Previous work has suggested synergism between miRNA-binding sites on the same transcript. Multiple GY-box 3'-UTRs were generally subject to greater regulation than single-site 3'-UTRs, even though the amount of miR-7 pairing to individual GY-boxes in multiple-site 3'-UTRs is often less than its pairing with single GY-box 3'-UTRs. Indeed, negative regulation of E(spl)m4, Tom, Bob, and E(spl)m5 by miR-7 was qualitatively indistinguishable from an artificial sensor containing two perfectly miR-7-complementary sites, even though many sites in these genes display relaxed pairing with miR-7 outside of GY-boxes. This suggests that as little as 7–8 nt of complementarity may suffice for miRNA target recognition, especially where multiple sites are present. However, since all three single GY-box-containing 3'-UTRs were also regulated by miR-7, synergism is not required for biologically significant regulation by miRNAs (Lai, 2005).

There are two Drosophila miRNAs, miR-4 and miR-79, whose 5'-ends are complementary to the Brd-box (AGCUUUA). Both miRNAs are resident in miRNA clusters, and miR-4 resides in particularly dense clusters containing several unrelated miRNAs. Use was made of a UAS-DsRed-miR-286, miR-4, miR-5 transgene that is referred to as "UAS-miR-4" and a UAS-DsRed-miR-79 transgene. miR-4 and miR-79 have only limited similarity outside of their Brd-box seed, and there is little indication from pairwise alignments that these miRNAs are specifically "tuned" to different Brd-box sites in Notch target genes. In fact, all of these Brd-boxes lack the extended complementarity to miRNAs that is typical of miR-7:GY-box pairs, and no Notch target genes were previously predicted computationally as targets of miR-4 or miR-79 (Lai, 2005).

Seven Brd-box-containing Notch target genes were validated as being regulated by Brd-box-family miRNAs, including those with single sites [Tom, E(spl)mdelta, E(spl)mgamma] and those with multiple sites [Bearded, E(spl)malpha, E(spl)m4, and E(spl)m5]. Curiously, the negative regulatory effects of miR-4 on E(spl)mgamma, E(spl)malpha, E(spl)m4, and E(spl)m5 were greater than those of miR-79 on these same 3'-UTRs, even though miR-4 is no more complementary to these sites than is miR-79. Nevertheless, the common ability of miR-4 and miR-79 to down-regulate individual sensors indicates that cross-regulation of individual sites by multiple members of a given miRNA family may occur. Notably, both miRNAs are expressed at high levels during embryonic development (Lai, 2005).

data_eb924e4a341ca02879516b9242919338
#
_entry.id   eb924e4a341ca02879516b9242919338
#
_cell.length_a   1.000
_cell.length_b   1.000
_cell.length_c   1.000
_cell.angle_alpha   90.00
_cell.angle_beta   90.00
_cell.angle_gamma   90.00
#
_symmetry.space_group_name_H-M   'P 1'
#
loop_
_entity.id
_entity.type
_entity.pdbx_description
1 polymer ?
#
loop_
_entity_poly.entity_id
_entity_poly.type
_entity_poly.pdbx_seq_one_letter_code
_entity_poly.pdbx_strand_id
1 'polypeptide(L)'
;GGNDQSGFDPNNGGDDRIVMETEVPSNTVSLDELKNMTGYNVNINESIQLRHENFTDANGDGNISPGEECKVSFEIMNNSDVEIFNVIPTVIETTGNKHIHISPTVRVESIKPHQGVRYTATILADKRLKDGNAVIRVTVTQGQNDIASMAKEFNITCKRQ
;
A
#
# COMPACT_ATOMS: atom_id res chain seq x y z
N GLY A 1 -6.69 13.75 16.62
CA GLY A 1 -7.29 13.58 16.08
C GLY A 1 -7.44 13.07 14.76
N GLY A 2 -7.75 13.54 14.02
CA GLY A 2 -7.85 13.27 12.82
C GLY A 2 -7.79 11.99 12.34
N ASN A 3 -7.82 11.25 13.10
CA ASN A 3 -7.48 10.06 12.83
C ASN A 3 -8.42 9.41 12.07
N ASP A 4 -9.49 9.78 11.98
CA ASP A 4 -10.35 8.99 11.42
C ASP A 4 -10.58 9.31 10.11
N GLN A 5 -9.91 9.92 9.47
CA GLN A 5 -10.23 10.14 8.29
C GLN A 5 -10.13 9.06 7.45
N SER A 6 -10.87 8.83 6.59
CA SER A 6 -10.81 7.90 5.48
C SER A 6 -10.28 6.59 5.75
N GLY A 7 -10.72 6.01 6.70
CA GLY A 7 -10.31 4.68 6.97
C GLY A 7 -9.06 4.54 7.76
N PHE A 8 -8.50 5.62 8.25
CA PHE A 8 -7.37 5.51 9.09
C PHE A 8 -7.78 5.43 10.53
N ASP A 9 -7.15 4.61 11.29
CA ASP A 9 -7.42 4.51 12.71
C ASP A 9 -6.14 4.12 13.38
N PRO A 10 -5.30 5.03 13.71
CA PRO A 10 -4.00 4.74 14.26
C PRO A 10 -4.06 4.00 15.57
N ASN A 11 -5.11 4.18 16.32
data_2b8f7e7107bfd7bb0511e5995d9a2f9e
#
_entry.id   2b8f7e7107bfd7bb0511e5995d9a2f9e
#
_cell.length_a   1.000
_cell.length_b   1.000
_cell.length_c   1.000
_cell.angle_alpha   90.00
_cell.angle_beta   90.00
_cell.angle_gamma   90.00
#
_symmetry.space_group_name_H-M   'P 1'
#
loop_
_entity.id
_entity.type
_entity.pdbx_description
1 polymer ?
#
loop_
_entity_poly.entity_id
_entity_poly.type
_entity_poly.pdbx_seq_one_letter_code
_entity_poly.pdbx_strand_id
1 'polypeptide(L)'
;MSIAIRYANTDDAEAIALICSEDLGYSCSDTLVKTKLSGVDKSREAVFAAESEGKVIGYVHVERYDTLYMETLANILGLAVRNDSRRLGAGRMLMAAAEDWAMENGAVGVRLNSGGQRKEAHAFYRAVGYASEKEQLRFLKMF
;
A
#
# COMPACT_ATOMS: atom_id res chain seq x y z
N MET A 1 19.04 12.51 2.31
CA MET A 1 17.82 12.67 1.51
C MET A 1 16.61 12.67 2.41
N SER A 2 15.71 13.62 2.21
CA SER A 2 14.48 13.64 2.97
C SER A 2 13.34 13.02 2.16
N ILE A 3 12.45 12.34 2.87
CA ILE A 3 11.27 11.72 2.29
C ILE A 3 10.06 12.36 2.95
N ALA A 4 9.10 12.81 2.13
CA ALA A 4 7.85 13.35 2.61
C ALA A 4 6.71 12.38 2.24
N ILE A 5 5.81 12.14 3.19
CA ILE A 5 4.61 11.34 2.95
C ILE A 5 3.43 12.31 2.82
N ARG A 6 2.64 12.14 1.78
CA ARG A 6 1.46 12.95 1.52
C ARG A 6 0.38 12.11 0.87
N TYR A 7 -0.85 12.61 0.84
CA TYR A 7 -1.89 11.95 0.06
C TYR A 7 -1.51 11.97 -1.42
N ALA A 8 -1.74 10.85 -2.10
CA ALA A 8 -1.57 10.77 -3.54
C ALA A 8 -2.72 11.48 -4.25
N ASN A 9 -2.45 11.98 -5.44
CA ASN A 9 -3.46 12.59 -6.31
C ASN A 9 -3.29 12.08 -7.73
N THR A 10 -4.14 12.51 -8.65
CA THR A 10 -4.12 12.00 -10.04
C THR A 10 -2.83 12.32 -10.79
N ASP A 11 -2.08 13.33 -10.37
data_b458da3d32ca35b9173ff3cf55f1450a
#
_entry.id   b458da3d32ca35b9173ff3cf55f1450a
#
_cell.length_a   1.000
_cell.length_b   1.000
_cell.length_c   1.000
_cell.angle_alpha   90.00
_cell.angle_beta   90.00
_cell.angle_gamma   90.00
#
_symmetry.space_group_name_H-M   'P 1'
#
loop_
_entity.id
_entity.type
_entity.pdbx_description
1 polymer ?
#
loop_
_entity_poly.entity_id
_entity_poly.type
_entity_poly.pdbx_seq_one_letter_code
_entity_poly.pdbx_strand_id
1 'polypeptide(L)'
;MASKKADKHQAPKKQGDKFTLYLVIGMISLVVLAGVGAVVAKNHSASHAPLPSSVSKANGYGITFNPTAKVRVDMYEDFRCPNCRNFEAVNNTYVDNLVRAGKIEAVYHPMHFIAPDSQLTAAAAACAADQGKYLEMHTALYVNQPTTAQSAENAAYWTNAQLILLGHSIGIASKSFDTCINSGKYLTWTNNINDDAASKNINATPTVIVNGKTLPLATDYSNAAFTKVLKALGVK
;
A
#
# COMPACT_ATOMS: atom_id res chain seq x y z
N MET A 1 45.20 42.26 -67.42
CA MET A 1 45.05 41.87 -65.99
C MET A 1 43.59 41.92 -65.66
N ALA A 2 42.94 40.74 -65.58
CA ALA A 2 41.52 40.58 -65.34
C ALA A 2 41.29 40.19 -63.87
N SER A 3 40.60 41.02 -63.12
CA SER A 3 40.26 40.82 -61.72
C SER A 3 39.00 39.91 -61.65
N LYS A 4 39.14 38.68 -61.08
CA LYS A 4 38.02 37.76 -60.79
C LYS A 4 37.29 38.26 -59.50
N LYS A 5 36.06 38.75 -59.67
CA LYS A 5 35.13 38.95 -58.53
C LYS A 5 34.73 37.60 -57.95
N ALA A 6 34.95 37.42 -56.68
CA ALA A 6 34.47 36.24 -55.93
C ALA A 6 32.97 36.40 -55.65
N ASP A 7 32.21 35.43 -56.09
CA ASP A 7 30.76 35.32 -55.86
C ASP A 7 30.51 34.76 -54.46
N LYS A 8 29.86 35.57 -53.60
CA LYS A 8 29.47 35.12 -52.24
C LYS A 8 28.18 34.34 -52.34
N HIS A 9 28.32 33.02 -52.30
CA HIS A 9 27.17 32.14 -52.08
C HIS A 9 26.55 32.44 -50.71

The specificity of miR-4 and miR-79 was tested using two mutant Bearded sensors, one bearing several point mutations in each of its three Brd-boxes and another containing mutations in the Brd-boxes and the GY-box. In both cases, the mutant transgenes accumulate to higher levels, consistent with relief from negative regulation by endogenous Brd-box-class miRNAs in the wing disc. In addition, they are no longer responsive to ectopic Brd-box-class miRNAs, indicating that the observed regulation occurs directly via Brd-boxes. As well, this experiment demonstrates that regulation by the miR-4 transgene is not attributable to miR-286 and miR-5 carried on this construct. Nevertheless, this miRNA construct efficiently down-regulates a miR-5 sensor containing two miR-5 sites, indicating that the other miRNAs carried on this construct are functional. As a final test of the specificity of this assay, it was observed that this three-miRNA construct fails to inhibit the expression of an empty tub-GFP sensor (Lai, 2005).

Having demonstrated that Brd-boxes are bona fide miRNA-binding sites, it was asked whether regulation of the Bearded 3'-UTR by miR-7 requires the presence of Brd-boxes. This might be the case, for example, if negative regulation of a given 3'-UTR required synergism between different types of miRNA-binding sites. A Bearded 3'-UTR carrying mutations in each of the three Brd-boxes was observed to be still strongly inhibited by miR-7, indicating that individual types of miRNA-binding sites suffice for regulation in this assay (Lai, 2005).